Hoping to get the attention of parliamentarians, members from the Guyana Used Tyres Association and sugar workers headed for the Public Buildings yesterday with their placards intending to hold a peaceful protest.
Bearing the brunt of the midday sun, protestors gathered at the eastern and western ends of the barricades after they were prevented by the police from picketing in front of the building, which some of the protestors said was against their democratic rights.
However, about two dozen protestors from the Guyana Agriculture and General Workers Union were able to weave their way through the barricades and they held their placards and walked around in a circle for about 15 minutes, as members from both sides of the house trickled through the gates. Several opposition members, armed their selves with placards and joined the protest.
However, after the MPs entered Parliament, reinforcement police officers arrived and the group was forced to retreat behind the barricades, where they spent the next hour.
“My concern at this point in time is the fact that we have the people who would like to protest things that are happening with our government and we’ve been banished to the western and eastern end of Parliament building which is where you can’t see any of the parliamentarians driving in. They wind up their tinted glass vehicles and they pretend not to see you,” Jonathan Yearwood, member of the Movement Against VAT on Education, said yesterday.
According to Yearwood, the group, which has been protesting against the government’s decision to tax private intuitions, had initially planned to protest yesterday but was denied permission to do so. He explained that the police told them they were not granted permission to bring their group out to Parliament or the surrounding area to have a peaceful protest.
“Is this the kind of democracy we asked for? We should be able to be in touch with our parliamentarians whenever we have Parliament. Why would we come protest to an empty building? This is absolutely ridiculous from our government…,” Yearwood said.
On the other side of the crowd, Mustaak Mohammed from the Used Tyres Association, said he and his group of about 15 came out to restate that they are still imploring the government to rescind the ban on the importation of used tyres. According to Mohammed, the move is not economical for persons who sell tyres since it would cost exponentially more to import the same amount of new tyres.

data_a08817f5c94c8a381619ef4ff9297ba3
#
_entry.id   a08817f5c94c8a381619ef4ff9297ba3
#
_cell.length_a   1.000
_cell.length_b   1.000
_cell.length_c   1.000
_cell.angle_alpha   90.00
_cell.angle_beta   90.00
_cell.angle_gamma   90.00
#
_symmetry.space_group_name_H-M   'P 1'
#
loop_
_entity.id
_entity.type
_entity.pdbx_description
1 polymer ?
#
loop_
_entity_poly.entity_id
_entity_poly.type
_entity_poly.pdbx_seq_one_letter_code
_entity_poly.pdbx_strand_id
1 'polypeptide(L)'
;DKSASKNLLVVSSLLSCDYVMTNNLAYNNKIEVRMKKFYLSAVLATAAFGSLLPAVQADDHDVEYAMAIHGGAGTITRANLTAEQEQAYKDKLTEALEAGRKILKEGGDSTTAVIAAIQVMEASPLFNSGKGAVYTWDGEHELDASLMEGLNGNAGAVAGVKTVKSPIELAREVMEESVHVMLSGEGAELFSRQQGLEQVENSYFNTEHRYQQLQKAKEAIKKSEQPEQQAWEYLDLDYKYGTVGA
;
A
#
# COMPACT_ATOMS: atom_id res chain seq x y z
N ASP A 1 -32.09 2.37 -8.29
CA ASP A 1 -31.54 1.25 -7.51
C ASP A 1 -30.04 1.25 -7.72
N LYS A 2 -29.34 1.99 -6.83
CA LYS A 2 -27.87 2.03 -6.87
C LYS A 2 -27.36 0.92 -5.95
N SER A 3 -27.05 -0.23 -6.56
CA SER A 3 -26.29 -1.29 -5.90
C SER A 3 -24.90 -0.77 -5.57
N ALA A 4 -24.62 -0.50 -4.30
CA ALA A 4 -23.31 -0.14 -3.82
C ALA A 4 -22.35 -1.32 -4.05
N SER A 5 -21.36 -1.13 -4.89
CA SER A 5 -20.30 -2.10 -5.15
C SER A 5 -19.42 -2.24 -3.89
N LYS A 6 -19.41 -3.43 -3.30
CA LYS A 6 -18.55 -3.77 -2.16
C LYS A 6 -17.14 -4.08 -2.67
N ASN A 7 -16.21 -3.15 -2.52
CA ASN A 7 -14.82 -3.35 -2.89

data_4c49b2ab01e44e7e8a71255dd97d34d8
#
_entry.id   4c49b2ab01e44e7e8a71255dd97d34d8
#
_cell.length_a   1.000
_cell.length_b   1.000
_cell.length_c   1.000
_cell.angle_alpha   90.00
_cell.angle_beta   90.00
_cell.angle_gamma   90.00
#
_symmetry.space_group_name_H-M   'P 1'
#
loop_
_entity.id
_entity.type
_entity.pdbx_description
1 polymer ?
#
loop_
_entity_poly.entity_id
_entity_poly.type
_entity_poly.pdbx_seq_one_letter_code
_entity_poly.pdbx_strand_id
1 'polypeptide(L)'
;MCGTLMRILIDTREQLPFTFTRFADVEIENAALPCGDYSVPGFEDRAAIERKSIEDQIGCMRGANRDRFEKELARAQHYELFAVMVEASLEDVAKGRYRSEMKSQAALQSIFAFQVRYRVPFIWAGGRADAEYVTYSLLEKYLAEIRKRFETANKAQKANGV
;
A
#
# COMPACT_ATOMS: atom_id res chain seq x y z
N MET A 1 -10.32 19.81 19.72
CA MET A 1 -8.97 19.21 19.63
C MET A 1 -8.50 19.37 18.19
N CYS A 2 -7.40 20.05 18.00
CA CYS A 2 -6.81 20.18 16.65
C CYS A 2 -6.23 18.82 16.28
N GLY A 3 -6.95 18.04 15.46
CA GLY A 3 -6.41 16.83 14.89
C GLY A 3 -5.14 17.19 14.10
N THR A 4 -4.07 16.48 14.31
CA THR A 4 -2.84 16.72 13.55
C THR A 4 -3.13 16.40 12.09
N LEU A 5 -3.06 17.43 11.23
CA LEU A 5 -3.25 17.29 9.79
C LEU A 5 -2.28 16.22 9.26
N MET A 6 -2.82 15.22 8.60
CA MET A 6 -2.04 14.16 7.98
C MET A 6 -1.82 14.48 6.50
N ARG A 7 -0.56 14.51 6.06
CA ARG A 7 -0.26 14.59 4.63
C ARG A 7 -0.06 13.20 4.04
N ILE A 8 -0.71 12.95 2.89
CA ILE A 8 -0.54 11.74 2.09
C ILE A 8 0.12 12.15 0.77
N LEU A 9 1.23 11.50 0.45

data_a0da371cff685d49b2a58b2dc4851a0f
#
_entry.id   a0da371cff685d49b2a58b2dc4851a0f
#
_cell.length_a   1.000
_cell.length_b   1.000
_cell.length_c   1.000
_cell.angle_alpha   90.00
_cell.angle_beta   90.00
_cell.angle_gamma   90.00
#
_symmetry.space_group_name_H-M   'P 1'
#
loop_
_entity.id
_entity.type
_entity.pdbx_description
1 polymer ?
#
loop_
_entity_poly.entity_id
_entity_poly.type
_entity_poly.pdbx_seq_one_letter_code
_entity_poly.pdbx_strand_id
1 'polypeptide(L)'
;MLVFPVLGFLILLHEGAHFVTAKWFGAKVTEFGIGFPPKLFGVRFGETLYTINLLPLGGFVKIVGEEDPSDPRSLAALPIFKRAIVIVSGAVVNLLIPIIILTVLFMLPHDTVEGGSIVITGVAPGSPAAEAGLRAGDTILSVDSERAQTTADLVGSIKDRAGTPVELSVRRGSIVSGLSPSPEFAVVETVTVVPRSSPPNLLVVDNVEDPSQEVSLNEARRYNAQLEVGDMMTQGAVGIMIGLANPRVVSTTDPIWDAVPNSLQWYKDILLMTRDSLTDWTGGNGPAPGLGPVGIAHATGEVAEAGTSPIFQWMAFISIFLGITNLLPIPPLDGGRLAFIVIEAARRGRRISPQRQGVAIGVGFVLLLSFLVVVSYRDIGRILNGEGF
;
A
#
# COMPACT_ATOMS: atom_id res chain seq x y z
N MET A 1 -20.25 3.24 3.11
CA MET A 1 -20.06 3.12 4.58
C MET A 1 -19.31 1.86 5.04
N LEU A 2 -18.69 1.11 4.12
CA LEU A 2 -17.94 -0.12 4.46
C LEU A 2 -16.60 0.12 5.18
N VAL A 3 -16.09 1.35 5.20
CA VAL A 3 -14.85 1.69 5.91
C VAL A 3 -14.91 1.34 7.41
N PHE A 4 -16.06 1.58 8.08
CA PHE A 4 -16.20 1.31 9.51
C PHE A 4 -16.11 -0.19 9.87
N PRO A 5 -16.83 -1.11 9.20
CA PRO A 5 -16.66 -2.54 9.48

He explained that while it would cost some $18 million to import a container of new tyres, it costs approximately $7 million to import a container of used tyres, which sell for almost a quarter of the price of a new one.
Mohammed Yusuf, a taxi driver for over 50 years, also related to Stabroek News that he is of the opinion that the decision is going to make life very difficult for persons who drive. “I’ve been using used tyres all my life and I have never gotten a problem with them. I have two on right now and it’s been two years and they can go another two. What they saying about accidents is wrong. Rum, cellphones and speed cause accidents, not used tyres,” Yusuf said.
For the sugar workers, Ali Rasheed, who said he has been working at Wales for over 19 years, said he was protesting because since the estate’s closure he has not received his severance pay. Accompanied by his wife and five children, the man said he has been finding it extremely difficult to provide for his family since he is not working.
However, while there is the option of transferring to Uitvlugt, Rasheed pointed out that it was not logical. “It’s over 50 some miles to go and come. When you leave early in the morning and reach there and you go in the back dam it’s another long journey. By the time you come out back its late and you gotto get up back early to go again so it doesn’t make any sense. It’s affecting the children. The lil you saved you gotto take it out and they can’t even go to school every day because of the whole situation,” the man said.